\centerline{\bf SELECTED REFERENCES TO CONTOURING LITERATURE}
\vskip 6pt
{\sevenrm
\baselineskip=9pt
\noindent
\hangindent=2pc
\hangafter=1
\frenchspacing
Akima, H., 1978, A method of bivariate interpolation and smooth surface fitting for irregularly distributed data points, ACM Trans.\ Math.\ Software, 4(2), \hbox{148--159.}

\noindent
\hangindent=2pc
\hangafter=1
Bourke, P.D., 1987, A contouring subroutine, Byte, 12, \hbox{143--150.}

\noindent
\hangindent=2pc
\hangafter=1
Cayley, A., 1859, On contour and slope lines, Philosophical Magazine, 18, \hbox{264--268.}

\noindent
\hangindent=2pc
\hangafter=1
Foley, T.A., 1984, Three-stage interpolation to scattered data, Rocky Mountain J.\ Math., 14(1),
\hbox{141--149.}

\noindent
\hangindent=2pc
\hangafter=1
Panofsky, H.A., 1949, Objective weather-map analysis, J.\ Meteorology, 6, \hbox{386--392.}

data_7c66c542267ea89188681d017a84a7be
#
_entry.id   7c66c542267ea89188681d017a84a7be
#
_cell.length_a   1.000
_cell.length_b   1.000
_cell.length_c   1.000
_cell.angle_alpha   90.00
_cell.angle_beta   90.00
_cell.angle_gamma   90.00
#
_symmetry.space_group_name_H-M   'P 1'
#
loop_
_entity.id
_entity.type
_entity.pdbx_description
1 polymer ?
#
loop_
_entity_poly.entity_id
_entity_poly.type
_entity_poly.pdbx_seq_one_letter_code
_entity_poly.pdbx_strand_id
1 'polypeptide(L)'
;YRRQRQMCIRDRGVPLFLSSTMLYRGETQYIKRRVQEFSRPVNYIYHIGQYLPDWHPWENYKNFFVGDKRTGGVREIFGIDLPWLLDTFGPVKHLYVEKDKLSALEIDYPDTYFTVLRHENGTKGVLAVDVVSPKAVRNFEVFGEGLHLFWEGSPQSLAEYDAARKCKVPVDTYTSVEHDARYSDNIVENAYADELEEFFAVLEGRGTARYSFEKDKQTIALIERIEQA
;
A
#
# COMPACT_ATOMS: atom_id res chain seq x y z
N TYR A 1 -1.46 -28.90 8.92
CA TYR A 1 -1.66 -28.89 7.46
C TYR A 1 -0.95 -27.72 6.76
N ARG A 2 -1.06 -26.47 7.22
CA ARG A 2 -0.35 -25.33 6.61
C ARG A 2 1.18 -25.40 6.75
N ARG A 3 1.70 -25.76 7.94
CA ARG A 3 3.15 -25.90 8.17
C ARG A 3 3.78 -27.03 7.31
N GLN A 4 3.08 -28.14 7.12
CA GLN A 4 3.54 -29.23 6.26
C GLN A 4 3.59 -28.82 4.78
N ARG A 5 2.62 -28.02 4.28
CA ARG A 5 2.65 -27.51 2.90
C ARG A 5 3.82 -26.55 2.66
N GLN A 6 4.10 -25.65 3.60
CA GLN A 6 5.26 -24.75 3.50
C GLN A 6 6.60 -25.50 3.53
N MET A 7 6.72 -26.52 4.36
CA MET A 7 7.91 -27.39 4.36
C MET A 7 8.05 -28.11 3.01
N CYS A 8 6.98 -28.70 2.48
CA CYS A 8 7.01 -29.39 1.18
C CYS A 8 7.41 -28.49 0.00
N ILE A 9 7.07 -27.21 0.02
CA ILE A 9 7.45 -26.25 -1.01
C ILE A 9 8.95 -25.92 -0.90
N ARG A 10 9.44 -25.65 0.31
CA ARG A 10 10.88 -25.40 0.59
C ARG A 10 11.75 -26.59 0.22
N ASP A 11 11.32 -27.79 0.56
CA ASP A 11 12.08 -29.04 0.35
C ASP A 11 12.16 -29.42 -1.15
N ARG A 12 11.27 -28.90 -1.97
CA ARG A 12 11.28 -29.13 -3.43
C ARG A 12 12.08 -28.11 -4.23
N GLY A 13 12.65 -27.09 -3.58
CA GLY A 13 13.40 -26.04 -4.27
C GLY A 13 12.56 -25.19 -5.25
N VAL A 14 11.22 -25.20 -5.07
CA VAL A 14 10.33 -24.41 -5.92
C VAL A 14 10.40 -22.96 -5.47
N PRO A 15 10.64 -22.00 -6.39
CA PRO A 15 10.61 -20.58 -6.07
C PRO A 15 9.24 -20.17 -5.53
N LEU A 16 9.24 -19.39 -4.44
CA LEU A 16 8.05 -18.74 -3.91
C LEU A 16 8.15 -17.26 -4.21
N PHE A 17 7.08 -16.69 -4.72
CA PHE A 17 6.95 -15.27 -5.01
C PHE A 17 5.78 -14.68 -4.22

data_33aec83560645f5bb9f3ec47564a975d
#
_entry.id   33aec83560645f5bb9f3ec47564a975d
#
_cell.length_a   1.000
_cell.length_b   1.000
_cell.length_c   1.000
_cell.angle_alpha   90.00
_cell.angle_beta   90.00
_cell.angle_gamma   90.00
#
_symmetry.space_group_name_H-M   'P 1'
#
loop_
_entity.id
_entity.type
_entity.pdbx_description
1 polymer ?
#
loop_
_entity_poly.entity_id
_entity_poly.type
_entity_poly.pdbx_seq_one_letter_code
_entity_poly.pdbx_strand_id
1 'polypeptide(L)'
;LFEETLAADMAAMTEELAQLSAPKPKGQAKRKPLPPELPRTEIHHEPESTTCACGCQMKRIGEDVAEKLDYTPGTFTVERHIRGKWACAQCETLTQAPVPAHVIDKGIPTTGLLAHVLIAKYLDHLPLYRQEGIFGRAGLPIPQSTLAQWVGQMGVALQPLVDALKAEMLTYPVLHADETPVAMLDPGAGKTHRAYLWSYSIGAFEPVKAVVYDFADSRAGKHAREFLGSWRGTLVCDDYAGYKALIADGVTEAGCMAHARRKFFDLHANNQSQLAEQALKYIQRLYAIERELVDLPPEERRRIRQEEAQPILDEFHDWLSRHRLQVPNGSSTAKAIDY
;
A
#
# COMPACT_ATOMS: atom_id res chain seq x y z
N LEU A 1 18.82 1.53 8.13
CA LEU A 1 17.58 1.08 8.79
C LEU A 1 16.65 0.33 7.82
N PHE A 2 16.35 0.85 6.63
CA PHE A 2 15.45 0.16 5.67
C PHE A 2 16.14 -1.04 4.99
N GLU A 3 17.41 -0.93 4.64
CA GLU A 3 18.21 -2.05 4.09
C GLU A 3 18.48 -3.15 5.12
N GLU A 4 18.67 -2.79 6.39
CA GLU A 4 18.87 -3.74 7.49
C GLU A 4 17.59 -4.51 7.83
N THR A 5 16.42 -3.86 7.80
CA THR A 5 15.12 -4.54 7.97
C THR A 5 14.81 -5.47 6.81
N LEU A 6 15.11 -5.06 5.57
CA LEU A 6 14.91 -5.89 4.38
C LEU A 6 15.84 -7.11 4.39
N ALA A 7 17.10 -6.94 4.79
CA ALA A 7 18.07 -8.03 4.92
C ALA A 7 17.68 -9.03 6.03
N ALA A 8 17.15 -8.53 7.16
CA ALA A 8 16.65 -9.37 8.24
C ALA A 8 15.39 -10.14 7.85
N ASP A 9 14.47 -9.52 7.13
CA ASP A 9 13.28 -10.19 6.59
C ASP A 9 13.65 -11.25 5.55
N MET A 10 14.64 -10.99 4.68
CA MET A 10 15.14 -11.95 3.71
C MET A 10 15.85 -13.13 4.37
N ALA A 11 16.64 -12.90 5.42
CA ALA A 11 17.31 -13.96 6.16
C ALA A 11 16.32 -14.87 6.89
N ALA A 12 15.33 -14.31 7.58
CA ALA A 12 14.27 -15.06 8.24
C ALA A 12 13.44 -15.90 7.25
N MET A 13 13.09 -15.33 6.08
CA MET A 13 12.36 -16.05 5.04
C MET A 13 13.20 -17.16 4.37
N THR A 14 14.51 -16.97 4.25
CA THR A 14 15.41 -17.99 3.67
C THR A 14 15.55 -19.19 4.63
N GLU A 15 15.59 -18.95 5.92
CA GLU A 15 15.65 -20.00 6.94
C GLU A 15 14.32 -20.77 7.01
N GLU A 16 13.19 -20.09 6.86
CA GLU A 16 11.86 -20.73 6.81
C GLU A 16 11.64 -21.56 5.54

\noindent
\hangindent=2pc
\hangafter=1
Sawkar, D.G., Shevare, G.R., and Koruthu, S.P., 1987, Contour plotting for scattered data, Computers \& Graphics, 11(2), \hbox{101--104.}

\noindent
\hangindent=2pc
\hangafter=1
Sibson, R., 1981, A brief description of natural neighbour interpolation, {\sevenit in} Interpreting multivariate data, {\sevenit ed}.\ V.\ Barnett, John Wiley, \hbox{21--36.}

\noindent
\hangindent=2pc
\hangafter=1
Simons, S.L.Jr., 1983, Make fast and simple plots on a microcomputer, Byte, 8, \hbox{487--492.}

\noindent
\hangindent=2pc
\hangafter=1
Watson, D.F., 1982, ACORD---Automatic contouring of raw data, Computers \& Geosciences, 8(1), \hbox{97--101.}

\noindent
\hangindent=2pc
\hangafter=1